As a member of the liberal media, Judge Geoffrey Miller is sure he wouldn't get along well with Stan Smith.
Our reviews of American Dad! Volume 4 (published May 6th, 2009), American Dad! Volume 5 (published July 9th, 2010), American Dad! Volume 6 (published May 3rd, 2011), and American Dad! Volume 7 (published May 25th, 2012) are also available.
Hayley: "We're going to see the new Michael Moore documentary."
Sometime between Family Guy's cancellation and its improbable revival, creator Seth MacFarlane teamed up with two of the show's former scribes, Mike Barker and Matt Weitzman, to create a new series. Inspired by (and frustrated with) the current political climate, they decided they wanted to make a more topical show. The result, American Dad!, mixes up the trangressive humor and pop culture gags of Family Guy with the political friction of All In The Family. The episodes collected on American Dad! Volume 1 document a rocky start, but as the show slowly finds its voice, it matures into a smart, irreverent, and gut-bustingly funny animated sitcom.
Facts of the Case
The Smiths are an average American family living in Langley Falls, Virginia, a suburb of Washington, D.C. Father Stan (Seth MacFarlane) is a weapons expert with the CIA (and a dedicated Republican). His wife Francine (Wendy Schaal) is a perky blonde who retired from her party-hardy lifestyle to settle down with Stan. They have two children: Son Steve (Scott Grimes) is a 13-year-old obnoxious nerd desperate to "get some boob," and daughter Hayley (Seth's sister Rachael MacFarlane) is an 18-year-old diehard liberal attending community college. Roger (Seth MacFarlane), an alien that Stan saved from the CIA labs (who can't leave the Smiths' house for fear of being discovered), also lives with the family, as does Klaus (Dee Bradley Baker), a goldfish that received the brain of a German Olympic skier in another CIA experiment gone awry.
American Dad! Volume 1 features 13 episodes on three discs.
When the pilot for American Dad! premiered after the Super Bowl last year. It was a fumble, to put it kindly. It came off sloppy and rough, a lazy throwaway. If it resembled anything, it was a faded Xerox of Family Guy—add a little political edge, cut back on the cutaway gags, and call it a day. Did Seth MacFarlane abandon it as soon as production on new episodes of Family Guy was given the greenlight? Truth be told, if American Dad! didn't end up at the time slot right after the revived Family Guy, I may very well have never given it another shot. (I guess Fox occasionally does make good scheduling decisions!) At first, I just stuck around out of convenience and curiosity, but as the weeks wore on, something miraculous happened: As it became increasingly obvious that new episodes of Family Guy were hit-and-miss affairs, American Dad! steadily improved and, eventually, won me over.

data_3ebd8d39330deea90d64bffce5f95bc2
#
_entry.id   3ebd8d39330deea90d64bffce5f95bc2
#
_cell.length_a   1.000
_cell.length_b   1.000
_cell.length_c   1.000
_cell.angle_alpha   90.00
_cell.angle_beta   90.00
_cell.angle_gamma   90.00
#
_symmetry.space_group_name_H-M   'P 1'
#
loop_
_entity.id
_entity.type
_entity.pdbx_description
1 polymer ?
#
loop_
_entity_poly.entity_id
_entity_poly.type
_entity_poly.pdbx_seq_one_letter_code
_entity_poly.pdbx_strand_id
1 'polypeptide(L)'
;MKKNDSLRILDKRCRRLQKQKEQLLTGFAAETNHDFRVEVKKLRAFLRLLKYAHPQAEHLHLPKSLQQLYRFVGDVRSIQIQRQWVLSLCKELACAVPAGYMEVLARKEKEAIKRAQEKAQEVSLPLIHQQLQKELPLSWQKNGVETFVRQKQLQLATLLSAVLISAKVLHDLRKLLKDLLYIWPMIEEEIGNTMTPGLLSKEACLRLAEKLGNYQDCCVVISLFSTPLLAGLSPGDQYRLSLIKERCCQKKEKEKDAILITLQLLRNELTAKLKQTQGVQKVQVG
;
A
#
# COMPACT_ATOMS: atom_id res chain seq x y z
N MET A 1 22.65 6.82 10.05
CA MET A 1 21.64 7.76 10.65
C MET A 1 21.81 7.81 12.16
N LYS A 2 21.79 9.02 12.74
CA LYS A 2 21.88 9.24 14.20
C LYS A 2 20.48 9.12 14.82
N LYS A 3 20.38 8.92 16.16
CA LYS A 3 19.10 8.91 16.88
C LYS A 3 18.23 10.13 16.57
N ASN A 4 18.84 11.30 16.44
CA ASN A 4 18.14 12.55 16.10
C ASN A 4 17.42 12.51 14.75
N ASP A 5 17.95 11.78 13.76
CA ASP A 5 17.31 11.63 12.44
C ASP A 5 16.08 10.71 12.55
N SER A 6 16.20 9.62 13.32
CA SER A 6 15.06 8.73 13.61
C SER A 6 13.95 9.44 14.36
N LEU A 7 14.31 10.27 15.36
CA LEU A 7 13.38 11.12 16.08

At first blush, American Dad! is nearly identical to Family Guy. It has the same patriarchal, suburban family structure: There's a 40-something married couple with two teenage offspring and two additional "weird" characters living along with them. (Replacing maniacal baby genius Stewie and talking dog Brian are sarcastic, cantankerous alien Roger and talking goldfish Klaus.) The animation between the two shows is almost exactly the same: MacFarlane's bright, Hanna-Barbera-influenced art is unmistakable.
It's only when you delve a bit deeper that you can see how American Dad! distinguishes itself. The non sequitur cutaway gags that are Family Guy's bread and butter are only used sparingly, and when they are it's almost always to advance the plot. In early episodes, especially the pilot, the more traditional story structures feel awkward and empty, like Family Guy minus its manic, short-attention-span energy. As the characters congeal and the writers gain confidence, however, American Dad! takes shape as a twisted mutation of the average family sitcom. Epsiodes evolve to incorporate surprisingly complex narratives, often with three or more plot lines that cleverly intertwine, going far beyond tired sitcom conventions. The characters are also deeper and more fleshed out: Despite all their differences and quirks, the Smiths truly feel like a family, not just a collection of funny characters that happen to live to together.